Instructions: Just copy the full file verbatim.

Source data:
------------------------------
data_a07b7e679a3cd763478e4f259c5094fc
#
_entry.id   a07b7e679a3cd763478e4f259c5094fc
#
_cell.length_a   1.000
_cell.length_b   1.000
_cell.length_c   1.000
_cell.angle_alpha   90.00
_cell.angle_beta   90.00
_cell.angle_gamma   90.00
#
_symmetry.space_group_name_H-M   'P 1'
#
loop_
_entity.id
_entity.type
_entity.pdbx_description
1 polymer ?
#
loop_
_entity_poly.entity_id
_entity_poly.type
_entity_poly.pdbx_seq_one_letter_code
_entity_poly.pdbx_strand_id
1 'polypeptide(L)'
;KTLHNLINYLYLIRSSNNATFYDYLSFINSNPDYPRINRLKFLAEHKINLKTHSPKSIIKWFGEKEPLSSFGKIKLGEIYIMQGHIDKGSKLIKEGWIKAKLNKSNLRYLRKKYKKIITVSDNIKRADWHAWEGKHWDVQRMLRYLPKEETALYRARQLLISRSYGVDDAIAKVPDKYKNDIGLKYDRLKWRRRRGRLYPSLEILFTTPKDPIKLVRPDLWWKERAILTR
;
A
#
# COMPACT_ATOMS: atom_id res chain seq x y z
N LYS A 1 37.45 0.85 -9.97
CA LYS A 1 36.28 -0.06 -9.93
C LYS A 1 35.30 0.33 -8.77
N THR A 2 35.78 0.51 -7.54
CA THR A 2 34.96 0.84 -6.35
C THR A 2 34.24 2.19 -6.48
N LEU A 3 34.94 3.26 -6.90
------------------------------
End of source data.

data_a07b7e679a3cd763478e4f259c5094fc
#
_entry.id   a07b7e679a3cd763478e4f259c5094fc
#
_cell.length_a   1.000
_cell.length_b   1.000
_cell.length_c   1.000
_cell.angle_alpha   90.00
_cell.angle_beta   90.00
_cell.angle_gamma   90.00
#
_symmetry.space_group_name_H-M   'P 1'
#
loop_
_entity.id
_entity.type
_entity.pdbx_description
1 polymer ?
#
loop_
_entity_poly.entity_id
_entity_poly.type
_entity_poly.pdbx_seq_one_letter_code
_entity_poly.pdbx_strand_id
1 'polypeptide(L)'
;KTLHNLINYLYLIRSSNNATFYDYLSFINSNPDYPRINRLKFLAEHKINLKTHSPKSIIKWFGEKEPLSSFGKIKLGEIYIMQGHIDKGSKLIKEGWIKAKLNKSNLRYLRKKYKKIITVSDNIKRADWHAWEGKHWDVQRMLRYLPKEETALYRARQLLISRSYGVDDAIAKVPDKYKNDIGLKYDRLKWRRRRGRLYPSLEILFTTPKDPIKLVRPDLWWKERAILTR
;
A
#
# COMPACT_ATOMS: atom_id res chain seq x y z
N LYS A 1 37.45 0.85 -9.97
CA LYS A 1 36.28 -0.06 -9.93
C LYS A 1 35.30 0.33 -8.77
N THR A 2 35.78 0.51 -7.54
CA THR A 2 34.96 0.84 -6.35
C THR A 2 34.24 2.19 -6.48
N LEU A 3 34.94 3.26 -6.90